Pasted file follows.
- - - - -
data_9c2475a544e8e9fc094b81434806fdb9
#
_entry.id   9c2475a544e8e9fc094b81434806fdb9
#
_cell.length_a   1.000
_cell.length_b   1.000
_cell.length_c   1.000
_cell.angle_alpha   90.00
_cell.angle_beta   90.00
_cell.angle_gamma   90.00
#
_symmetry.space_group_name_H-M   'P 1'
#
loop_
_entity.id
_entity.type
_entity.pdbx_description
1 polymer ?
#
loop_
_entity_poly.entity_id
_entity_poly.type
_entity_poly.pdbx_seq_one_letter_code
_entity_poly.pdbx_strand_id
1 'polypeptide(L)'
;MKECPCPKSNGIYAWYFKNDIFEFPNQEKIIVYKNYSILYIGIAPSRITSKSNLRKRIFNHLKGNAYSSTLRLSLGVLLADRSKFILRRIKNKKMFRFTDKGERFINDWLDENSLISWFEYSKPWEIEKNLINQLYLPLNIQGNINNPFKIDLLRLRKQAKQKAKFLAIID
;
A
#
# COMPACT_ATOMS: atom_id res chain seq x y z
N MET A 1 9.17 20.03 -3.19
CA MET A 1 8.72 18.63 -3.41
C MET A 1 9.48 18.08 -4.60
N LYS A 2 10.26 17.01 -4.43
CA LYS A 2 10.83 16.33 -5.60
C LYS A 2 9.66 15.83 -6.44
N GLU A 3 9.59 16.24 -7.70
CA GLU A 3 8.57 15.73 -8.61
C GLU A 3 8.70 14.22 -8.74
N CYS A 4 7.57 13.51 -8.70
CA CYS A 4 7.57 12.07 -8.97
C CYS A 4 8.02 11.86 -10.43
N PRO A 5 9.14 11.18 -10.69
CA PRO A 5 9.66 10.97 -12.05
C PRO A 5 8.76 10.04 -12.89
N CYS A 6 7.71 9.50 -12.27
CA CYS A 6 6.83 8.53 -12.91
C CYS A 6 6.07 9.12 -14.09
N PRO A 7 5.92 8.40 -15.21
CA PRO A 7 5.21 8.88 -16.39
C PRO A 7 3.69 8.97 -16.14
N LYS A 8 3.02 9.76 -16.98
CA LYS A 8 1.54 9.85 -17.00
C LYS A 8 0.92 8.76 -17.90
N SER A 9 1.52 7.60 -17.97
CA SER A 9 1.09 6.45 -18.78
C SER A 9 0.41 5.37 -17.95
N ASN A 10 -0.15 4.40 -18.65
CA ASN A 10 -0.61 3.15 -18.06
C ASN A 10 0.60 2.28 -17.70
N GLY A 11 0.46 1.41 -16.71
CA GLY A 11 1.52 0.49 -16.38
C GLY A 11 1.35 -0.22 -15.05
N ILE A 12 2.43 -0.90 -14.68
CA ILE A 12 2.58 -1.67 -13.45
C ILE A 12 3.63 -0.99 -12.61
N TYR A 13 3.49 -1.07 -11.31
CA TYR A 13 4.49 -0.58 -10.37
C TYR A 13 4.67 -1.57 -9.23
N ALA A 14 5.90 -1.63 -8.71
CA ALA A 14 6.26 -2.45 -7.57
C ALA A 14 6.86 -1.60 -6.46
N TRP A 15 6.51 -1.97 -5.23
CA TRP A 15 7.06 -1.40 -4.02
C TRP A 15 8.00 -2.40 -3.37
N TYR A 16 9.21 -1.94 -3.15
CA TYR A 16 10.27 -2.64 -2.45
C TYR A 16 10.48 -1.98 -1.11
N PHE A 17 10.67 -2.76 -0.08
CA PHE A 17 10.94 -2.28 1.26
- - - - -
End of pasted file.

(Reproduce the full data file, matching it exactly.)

data_9c2475a544e8e9fc094b81434806fdb9
#
_entry.id   9c2475a544e8e9fc094b81434806fdb9
#
_cell.length_a   1.000
_cell.length_b   1.000
_cell.length_c   1.000
_cell.angle_alpha   90.00
_cell.angle_beta   90.00
_cell.angle_gamma   90.00
#
_symmetry.space_group_name_H-M   'P 1'
#
loop_
_entity.id
_entity.type
_entity.pdbx_description
1 polymer ?
#
loop_
_entity_poly.entity_id
_entity_poly.type
_entity_poly.pdbx_seq_one_letter_code
_entity_poly.pdbx_strand_id
1 'polypeptide(L)'
;MKECPCPKSNGIYAWYFKNDIFEFPNQEKIIVYKNYSILYIGIAPSRITSKSNLRKRIFNHLKGNAYSSTLRLSLGVLLADRSKFILRRIKNKKMFRFTDKGERFINDWLDENSLISWFEYSKPWEIEKNLINQLYLPLNIQGNINNPFKIDLLRLRKQAKQKAKFLAIID
;
A
#
# COMPACT_ATOMS: atom_id res chain seq x y z
N MET A 1 9.17 20.03 -3.19
CA MET A 1 8.72 18.63 -3.41
C MET A 1 9.48 18.08 -4.60
N LYS A 2 10.26 17.01 -4.43
CA LYS A 2 10.83 16.33 -5.60
C LYS A 2 9.66 15.83 -6.44
N GLU A 3 9.59 16.24 -7.70
CA GLU A 3 8.57 15.73 -8.61
C GLU A 3 8.70 14.22 -8.74
N CYS A 4 7.57 13.51 -8.70
CA CYS A 4 7.57 12.07 -8.97
C CYS A 4 8.02 11.86 -10.43
N PRO A 5 9.14 11.18 -10.69
CA PRO A 5 9.66 10.97 -12.05
C PRO A 5 8.76 10.04 -12.89
N CYS A 6 7.71 9.50 -12.27
CA CYS A 6 6.83 8.53 -12.91
C CYS A 6 6.07 9.12 -14.09
N PRO A 7 5.92 8.40 -15.21
CA PRO A 7 5.21 8.88 -16.39
C PRO A 7 3.69 8.97 -16.14
N LYS A 8 3.02 9.76 -16.98
CA LYS A 8 1.54 9.85 -17.00
C LYS A 8 0.92 8.76 -17.90
N SER A 9 1.52 7.60 -17.97
CA SER A 9 1.09 6.45 -18.78
C SER A 9 0.41 5.37 -17.95
N ASN A 10 -0.15 4.40 -18.65
CA ASN A 10 -0.61 3.15 -18.06
C ASN A 10 0.60 2.28 -17.70
N GLY A 11 0.46 1.41 -16.71
CA GLY A 11 1.52 0.49 -16.38
C GLY A 11 1.35 -0.22 -15.05
N ILE A 12 2.43 -0.90 -14.68
CA ILE A 12 2.58 -1.67 -13.45
C ILE A 12 3.63 -0.99 -12.61
N TYR A 13 3.49 -1.07 -11.31
CA TYR A 13 4.49 -0.58 -10.37
C TYR A 13 4.67 -1.57 -9.23
N ALA A 14 5.90 -1.63 -8.71
CA ALA A 14 6.26 -2.45 -7.57
C ALA A 14 6.86 -1.60 -6.46
N TRP A 15 6.51 -1.97 -5.23
CA TRP A 15 7.06 -1.40 -4.02
C TRP A 15 8.00 -2.40 -3.37
N TYR A 16 9.21 -1.94 -3.15
CA TYR A 16 10.27 -2.64 -2.45
C TYR A 16 10.48 -1.98 -1.11
N PHE A 17 10.67 -2.76 -0.08
CA PHE A 17 10.94 -2.28 1.26